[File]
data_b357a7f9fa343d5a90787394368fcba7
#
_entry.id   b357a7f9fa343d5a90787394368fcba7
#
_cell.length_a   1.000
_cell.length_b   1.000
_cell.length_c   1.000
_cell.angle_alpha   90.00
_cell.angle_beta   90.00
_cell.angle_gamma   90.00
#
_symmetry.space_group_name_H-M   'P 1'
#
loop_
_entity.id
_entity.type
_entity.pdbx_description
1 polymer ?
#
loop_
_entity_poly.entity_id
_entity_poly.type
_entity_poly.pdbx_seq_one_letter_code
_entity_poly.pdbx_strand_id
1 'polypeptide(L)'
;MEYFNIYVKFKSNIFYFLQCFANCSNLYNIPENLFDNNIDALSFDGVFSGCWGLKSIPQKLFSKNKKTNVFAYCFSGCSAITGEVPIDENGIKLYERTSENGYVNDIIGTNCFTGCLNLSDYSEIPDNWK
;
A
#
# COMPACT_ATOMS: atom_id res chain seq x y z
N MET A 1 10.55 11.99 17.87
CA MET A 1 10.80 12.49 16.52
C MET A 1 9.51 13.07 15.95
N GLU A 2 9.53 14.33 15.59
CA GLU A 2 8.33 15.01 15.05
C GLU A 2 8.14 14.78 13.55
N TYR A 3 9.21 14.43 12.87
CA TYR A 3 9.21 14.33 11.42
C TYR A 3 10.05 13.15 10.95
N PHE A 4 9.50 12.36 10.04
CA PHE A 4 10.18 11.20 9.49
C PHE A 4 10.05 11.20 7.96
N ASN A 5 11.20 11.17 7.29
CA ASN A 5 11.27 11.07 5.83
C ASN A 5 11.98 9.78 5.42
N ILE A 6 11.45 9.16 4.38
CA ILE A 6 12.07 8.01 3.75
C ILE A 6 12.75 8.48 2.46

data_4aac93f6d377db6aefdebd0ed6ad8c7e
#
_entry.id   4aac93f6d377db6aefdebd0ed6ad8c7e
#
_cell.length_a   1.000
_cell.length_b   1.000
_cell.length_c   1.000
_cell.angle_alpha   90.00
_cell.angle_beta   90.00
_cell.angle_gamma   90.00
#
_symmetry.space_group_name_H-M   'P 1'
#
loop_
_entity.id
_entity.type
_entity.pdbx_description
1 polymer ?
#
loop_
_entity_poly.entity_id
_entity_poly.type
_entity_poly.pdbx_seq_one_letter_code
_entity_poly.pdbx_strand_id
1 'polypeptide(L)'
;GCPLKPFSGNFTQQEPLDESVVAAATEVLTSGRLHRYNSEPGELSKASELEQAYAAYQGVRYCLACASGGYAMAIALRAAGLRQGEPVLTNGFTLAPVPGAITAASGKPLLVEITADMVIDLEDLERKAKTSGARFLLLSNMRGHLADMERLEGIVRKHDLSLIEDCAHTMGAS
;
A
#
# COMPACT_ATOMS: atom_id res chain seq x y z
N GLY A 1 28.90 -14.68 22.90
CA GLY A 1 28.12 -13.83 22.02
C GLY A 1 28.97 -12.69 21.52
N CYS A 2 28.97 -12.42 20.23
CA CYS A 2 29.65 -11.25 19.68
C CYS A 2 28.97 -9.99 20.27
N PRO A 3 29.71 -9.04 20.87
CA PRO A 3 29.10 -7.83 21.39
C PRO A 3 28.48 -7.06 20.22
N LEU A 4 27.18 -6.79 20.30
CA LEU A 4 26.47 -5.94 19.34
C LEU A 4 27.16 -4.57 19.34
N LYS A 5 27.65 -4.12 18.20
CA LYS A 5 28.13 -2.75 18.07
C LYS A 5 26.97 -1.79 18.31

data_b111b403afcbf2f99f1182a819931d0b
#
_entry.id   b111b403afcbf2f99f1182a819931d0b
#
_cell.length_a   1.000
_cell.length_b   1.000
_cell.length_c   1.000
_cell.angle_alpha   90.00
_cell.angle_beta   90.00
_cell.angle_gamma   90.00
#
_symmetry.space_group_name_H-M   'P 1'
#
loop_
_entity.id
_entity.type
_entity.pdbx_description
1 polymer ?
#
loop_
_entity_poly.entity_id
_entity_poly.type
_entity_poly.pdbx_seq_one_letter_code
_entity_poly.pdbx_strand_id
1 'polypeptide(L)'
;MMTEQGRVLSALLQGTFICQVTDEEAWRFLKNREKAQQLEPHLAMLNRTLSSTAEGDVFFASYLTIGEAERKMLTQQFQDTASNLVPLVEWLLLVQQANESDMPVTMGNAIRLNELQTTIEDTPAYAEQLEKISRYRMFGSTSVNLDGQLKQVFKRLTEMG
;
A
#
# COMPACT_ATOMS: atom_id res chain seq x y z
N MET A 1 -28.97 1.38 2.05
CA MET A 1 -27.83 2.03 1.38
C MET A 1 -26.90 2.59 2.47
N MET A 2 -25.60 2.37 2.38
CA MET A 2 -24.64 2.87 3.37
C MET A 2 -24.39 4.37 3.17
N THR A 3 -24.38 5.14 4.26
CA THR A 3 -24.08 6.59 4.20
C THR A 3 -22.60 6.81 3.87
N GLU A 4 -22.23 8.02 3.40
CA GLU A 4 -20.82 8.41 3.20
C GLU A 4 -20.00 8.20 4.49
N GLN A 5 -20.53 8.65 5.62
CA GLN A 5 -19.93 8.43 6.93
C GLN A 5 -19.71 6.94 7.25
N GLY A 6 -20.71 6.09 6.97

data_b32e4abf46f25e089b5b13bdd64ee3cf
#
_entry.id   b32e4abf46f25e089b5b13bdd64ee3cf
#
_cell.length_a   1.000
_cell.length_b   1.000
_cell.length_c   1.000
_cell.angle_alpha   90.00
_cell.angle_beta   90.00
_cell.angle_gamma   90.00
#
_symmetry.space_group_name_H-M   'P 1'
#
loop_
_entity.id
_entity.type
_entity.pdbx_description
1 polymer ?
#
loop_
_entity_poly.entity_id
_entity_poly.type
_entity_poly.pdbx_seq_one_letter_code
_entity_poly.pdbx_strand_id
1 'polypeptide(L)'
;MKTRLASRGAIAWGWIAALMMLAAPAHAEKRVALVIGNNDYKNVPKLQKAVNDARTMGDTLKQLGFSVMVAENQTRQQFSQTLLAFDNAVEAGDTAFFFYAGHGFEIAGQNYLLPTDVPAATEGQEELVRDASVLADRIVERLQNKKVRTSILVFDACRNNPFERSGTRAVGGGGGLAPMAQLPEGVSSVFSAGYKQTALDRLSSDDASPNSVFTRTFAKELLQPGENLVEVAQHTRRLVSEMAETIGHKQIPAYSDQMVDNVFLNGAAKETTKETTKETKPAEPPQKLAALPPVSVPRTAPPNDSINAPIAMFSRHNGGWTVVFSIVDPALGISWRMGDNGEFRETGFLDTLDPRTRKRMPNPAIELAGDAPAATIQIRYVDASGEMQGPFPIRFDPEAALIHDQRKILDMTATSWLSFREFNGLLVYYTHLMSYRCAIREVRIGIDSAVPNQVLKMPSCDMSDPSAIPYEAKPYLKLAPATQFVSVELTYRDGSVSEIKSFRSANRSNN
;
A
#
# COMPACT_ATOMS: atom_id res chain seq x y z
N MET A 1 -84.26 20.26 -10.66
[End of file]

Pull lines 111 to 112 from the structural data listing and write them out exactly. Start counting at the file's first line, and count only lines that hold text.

1 polymer ?
#